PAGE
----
Plotting a graph of digital technology’s development in sophistication over the last two decades results in an ascending line steeper than the north face of the Matterhorn, but sometimes keeping track of so many different multimedia platforms can be a headache.
For marketeers, having so many means of connecting with various audiences can be fantastic but also time-consuming and potentially costly. Different platforms have, as you would expect, different technical requirements, audience demographics, trends and other characteristics that mean that advertisements are no longer 'one size fits all'.
Additionally, as many businesses - even smaller ones - can ship and trade overseas, marketeers often have to cater to multiple regions simultaneously, also with individual criteria to meet. Planning, scheduling and tracking the success of so many campaigns can be hugely time-consuming and inefficient, especially for small or growing business with limited resources.
But as with all double-edged swords, the problem is also the solution. Marketing automation software allows you to, as the name suggests, automate the way campaigns are run and analysed, with the aim of maximising how many potential customers are turned into actual sales in the most efficient and cost-effective manner. Computers, of course, have the human mind completely beaten when it comes to grinding analysis of logic and numbers, so it makes sense to utilise them to take reels of data and turn into strategy.
These programmes, such as the sector-leader HubSpot CRM, take on multiple aspects of the marketing process that are often hugely time consuming and susceptible to human error, but also with a level of personalisation to each potential lead. A way to make use of this software is that programmes such as HubSpot can often target a potential lead with content and emails that are more likely to turn them from a lead to a customer; a superior method of content delivering compared to the conventional broad-stroke approach.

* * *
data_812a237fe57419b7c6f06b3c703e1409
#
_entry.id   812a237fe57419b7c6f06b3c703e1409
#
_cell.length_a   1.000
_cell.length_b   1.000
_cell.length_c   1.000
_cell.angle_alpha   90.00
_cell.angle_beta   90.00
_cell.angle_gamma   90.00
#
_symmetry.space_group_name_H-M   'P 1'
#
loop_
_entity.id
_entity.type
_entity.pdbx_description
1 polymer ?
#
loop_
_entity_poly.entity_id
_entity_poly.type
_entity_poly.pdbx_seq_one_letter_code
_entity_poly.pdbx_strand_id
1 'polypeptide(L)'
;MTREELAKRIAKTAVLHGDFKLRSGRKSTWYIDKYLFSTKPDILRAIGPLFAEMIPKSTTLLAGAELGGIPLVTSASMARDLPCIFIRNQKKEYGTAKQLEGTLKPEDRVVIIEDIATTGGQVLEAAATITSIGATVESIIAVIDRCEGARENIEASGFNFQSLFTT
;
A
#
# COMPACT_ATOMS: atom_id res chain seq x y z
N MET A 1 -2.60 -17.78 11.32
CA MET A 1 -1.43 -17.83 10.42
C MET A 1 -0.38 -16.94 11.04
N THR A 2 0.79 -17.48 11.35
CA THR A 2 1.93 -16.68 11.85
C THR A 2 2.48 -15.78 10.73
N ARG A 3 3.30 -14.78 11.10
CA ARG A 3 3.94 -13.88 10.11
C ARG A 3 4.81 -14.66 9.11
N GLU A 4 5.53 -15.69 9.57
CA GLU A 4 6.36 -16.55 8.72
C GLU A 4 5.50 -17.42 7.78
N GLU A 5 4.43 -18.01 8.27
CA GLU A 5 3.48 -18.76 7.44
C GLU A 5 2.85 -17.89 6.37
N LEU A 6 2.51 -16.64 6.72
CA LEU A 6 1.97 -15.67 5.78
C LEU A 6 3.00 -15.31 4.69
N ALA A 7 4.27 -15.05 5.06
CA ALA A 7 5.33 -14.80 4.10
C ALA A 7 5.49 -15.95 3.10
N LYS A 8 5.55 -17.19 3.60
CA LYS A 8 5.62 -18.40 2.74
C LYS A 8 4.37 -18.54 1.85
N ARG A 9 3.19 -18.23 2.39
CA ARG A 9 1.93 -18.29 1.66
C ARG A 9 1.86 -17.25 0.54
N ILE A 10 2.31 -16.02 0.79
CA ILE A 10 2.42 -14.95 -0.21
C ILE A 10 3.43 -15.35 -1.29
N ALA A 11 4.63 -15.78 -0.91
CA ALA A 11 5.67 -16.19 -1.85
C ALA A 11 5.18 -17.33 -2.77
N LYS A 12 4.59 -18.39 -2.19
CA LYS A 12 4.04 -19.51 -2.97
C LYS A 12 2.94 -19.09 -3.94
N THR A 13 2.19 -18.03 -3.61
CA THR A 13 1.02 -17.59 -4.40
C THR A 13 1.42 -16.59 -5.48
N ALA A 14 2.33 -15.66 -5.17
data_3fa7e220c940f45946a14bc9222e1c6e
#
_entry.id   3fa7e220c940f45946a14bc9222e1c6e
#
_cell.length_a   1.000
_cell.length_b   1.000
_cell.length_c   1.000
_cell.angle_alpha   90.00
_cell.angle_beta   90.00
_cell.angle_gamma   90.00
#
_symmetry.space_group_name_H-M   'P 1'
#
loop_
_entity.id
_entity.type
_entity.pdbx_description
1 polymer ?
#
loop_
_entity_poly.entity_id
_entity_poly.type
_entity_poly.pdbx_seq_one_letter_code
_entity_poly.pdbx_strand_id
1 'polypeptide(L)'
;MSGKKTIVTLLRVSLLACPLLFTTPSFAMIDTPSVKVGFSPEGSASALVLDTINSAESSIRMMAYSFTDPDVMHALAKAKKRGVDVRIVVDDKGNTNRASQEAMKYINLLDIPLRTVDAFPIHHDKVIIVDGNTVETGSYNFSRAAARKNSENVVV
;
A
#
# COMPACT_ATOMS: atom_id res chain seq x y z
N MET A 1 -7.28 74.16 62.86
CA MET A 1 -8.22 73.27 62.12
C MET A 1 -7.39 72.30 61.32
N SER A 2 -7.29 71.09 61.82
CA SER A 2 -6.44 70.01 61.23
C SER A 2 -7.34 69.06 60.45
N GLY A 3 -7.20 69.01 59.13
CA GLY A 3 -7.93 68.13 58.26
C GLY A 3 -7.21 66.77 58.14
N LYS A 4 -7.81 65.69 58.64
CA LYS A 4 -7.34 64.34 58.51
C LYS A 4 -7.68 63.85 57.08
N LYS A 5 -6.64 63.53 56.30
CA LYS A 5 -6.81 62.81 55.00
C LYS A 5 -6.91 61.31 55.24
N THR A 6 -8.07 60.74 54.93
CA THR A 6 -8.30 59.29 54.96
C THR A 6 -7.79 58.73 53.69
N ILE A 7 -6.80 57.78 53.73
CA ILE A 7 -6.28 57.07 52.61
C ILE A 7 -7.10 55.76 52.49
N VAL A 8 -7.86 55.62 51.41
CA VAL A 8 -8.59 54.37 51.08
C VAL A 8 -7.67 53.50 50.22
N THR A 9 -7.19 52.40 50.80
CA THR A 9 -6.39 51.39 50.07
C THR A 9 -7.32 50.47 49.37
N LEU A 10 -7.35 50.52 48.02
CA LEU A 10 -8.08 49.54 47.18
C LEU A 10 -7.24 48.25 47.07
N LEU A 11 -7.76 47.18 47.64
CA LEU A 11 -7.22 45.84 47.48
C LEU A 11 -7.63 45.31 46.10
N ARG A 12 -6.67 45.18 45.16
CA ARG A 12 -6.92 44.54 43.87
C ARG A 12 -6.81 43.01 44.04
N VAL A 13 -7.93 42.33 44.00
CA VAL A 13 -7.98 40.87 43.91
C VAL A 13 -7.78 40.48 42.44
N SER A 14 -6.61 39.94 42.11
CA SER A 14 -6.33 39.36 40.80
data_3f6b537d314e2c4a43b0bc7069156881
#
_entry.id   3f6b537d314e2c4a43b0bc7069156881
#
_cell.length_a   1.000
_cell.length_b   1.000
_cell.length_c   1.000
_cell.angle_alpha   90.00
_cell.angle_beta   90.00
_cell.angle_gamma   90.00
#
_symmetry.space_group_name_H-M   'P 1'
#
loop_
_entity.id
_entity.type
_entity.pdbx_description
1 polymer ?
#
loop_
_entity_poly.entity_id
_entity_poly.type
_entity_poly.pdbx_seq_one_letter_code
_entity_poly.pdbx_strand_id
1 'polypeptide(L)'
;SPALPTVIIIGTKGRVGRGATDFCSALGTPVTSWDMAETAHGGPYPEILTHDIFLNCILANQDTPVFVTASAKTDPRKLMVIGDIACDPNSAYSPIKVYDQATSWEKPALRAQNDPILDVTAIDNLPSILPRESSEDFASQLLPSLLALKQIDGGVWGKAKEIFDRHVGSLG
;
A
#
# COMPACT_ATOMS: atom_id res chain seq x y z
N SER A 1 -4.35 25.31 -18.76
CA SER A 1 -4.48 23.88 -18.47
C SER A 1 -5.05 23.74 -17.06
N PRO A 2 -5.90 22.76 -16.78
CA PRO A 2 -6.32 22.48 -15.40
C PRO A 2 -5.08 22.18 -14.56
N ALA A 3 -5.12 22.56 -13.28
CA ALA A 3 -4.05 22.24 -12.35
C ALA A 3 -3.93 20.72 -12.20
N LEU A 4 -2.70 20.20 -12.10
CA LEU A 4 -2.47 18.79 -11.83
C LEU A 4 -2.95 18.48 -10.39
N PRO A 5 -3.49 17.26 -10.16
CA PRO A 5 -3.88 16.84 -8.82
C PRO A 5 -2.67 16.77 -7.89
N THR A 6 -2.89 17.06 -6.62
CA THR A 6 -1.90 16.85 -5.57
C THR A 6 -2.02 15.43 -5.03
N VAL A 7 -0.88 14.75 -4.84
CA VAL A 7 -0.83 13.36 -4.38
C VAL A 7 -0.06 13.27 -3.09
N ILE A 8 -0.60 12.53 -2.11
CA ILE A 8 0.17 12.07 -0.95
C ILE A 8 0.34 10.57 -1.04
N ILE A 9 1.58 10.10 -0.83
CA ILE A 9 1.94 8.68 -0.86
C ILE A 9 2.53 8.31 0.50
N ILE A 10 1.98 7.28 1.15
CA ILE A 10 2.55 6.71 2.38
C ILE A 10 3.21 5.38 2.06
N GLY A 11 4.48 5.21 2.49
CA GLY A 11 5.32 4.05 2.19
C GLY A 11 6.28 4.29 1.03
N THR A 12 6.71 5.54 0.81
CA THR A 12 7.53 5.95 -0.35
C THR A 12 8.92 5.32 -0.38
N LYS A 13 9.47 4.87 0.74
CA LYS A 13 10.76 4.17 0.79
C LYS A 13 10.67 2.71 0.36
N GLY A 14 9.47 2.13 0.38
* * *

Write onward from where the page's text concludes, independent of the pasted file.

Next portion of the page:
Intelligent campaigning is always important, and these programmes are always learning from the data they receive - like us, they live and learn. As they schedule and manage content across the core areas of digital marketing such as social media, search engine optimisation, and conventional websites, they receive huge amounts of user engagement data and patterns - an unsuccessful campaign will result in the software changing its approach, whilst successful campaigns give important figures on what audiences want. To make use of this adaptability, making sure that you are making use of those core tenets of digital marketing is key. More data equals a smarter campaign and more sales.